By Len Ramirez

FOSTER CITY (KPIX 5) — Foster City’s levee must be replaced. But the city is debating whether or not to factor in expected sea level rise caused by global warming.

It’s a project that would protect thousands of homes and save people from buying costly flood insurance.

A huge public works project to bring a bay area city, out of the flood zone.

There is a multi-million-dollar plan to shore up 8 miles of levee protecting Foster City.

Foster City’s levee holds back the San Francisco Bay and is still a popular recreation spot. But it falls short of federal flood control standards.

And must be replaced.

City manager Kevin Miller said, “It protects every resident of this city. It has to be done.”

Miller says not replacing the 8-mile long levee surrounding the city could lead to flooding and the financial disaster of the city being labeled a flood zone.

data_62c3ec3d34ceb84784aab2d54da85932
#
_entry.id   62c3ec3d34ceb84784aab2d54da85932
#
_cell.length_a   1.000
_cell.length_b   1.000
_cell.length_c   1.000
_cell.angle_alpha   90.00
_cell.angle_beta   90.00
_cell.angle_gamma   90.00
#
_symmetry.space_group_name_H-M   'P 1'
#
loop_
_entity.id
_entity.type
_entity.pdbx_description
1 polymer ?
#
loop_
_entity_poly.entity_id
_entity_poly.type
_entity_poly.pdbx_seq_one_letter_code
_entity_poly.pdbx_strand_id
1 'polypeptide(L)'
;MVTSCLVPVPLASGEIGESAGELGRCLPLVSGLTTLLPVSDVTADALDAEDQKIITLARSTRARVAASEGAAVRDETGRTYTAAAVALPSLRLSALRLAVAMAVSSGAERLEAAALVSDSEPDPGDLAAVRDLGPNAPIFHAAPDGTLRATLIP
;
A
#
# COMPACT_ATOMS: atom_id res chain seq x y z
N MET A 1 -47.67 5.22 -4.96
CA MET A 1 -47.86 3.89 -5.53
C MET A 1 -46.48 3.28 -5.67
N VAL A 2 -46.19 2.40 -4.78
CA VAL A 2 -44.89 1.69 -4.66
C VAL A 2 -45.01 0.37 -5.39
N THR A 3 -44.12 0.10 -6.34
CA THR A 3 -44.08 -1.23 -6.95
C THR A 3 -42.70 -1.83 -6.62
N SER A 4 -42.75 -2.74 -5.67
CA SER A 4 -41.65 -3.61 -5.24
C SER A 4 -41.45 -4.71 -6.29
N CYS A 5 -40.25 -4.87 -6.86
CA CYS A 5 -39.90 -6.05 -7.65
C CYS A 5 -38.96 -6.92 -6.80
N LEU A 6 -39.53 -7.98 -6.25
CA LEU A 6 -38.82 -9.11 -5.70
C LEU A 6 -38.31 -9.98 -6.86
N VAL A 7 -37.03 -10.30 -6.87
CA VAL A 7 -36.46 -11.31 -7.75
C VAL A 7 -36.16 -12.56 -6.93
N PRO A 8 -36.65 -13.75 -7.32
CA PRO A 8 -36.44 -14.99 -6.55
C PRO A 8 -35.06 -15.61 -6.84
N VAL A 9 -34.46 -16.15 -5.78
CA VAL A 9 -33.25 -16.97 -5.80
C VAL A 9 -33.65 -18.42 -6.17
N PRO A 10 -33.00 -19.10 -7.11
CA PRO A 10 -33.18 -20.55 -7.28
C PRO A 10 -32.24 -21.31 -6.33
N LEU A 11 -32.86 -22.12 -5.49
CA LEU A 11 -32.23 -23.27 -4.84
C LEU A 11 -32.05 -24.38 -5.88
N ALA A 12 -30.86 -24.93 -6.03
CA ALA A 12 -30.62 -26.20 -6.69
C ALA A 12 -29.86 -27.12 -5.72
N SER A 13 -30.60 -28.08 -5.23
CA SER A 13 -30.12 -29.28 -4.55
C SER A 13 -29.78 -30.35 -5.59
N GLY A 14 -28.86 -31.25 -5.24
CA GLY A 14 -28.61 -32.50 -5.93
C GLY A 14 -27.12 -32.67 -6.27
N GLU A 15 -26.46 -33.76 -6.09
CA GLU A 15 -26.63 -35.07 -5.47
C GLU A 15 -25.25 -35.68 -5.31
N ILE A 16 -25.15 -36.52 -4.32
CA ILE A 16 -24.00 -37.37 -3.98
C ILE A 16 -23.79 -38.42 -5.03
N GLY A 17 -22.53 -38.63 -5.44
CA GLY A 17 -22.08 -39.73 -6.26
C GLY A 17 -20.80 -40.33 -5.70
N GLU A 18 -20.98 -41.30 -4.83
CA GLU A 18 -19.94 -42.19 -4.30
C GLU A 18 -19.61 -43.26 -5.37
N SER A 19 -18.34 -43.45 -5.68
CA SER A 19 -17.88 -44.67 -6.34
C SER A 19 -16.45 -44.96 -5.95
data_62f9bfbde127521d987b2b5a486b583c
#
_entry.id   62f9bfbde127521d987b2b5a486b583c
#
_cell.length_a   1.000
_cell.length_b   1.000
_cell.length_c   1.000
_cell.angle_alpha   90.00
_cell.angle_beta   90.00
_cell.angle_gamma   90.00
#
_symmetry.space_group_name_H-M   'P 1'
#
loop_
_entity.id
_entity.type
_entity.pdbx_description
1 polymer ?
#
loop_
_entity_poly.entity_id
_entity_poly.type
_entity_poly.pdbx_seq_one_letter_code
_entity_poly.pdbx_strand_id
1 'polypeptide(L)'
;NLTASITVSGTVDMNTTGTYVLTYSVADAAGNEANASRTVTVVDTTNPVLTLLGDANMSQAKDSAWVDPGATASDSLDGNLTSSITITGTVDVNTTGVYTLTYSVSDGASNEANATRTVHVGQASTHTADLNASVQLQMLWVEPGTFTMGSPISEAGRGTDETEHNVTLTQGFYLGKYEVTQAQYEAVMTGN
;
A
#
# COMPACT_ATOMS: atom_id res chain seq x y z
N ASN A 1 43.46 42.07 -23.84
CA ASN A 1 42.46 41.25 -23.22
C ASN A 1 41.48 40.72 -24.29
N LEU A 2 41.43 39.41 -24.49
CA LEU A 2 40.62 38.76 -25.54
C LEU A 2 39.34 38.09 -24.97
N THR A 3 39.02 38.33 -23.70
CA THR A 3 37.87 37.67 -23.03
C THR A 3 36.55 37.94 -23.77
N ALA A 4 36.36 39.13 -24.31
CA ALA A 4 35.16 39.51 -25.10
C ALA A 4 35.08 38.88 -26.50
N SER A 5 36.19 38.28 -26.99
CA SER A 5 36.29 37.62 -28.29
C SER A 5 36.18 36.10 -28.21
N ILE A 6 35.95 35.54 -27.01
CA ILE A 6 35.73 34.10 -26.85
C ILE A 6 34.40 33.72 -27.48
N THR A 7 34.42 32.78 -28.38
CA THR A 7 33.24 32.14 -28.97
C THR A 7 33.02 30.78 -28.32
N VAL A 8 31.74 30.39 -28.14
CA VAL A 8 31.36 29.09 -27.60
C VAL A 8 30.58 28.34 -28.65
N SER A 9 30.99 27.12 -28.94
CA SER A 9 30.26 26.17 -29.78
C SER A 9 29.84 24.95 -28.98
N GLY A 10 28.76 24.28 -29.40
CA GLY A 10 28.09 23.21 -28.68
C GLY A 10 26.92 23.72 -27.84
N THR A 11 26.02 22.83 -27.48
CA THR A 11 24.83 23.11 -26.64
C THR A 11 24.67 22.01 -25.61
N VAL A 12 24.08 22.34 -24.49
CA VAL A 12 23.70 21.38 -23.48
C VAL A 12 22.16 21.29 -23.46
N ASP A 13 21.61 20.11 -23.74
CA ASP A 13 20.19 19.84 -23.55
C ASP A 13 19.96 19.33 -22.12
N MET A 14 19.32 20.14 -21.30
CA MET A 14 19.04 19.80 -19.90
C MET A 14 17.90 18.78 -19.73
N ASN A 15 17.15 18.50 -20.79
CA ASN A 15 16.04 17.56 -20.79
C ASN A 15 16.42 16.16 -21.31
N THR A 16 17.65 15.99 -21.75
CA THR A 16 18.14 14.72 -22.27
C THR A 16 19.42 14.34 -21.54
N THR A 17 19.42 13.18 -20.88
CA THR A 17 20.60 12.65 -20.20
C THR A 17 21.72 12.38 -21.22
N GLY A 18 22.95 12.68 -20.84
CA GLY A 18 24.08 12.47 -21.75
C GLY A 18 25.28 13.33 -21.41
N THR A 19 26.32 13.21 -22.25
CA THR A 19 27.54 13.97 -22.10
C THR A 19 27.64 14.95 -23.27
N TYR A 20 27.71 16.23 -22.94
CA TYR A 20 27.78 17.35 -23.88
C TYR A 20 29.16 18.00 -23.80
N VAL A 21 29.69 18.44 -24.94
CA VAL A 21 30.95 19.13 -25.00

“It would absolutely reduce property values,” Miller said. “Every resident would be required to get flood insurance, which is problematic.”

Remaking the levee would be the biggest public works project in town since T. Jack Foster created the city by dumping 18 million cubic yards of dirt into a former marshland in the 1960’s.

At a special meeting on Monday afternoon, the city proposed selling bonds to pay the estimated $90 million price tag.

But the more controversial topic: whether to rebuild it three feet higher to be a safeguard against the projected future sea level rise due to global warming.

Bob Plivoris owns a house across the street from the levee. He says it would ruin his views and questions the need for a higher levee.

“I think they’re going a little too extreme with it,” Plivoris said. “I think it should be delayed for a few years to find out if it’s really necessary.”

From the city’s standpoint there’s no question it’s needed.

Others using the trail from nearby offices agree.

Neighbor Lars Lee-Potreck said, “We work in the energy business. For us it’s a given that global warming is real and the sea levels will rise. So if you start now and spread it over many years, I think it’s wise.”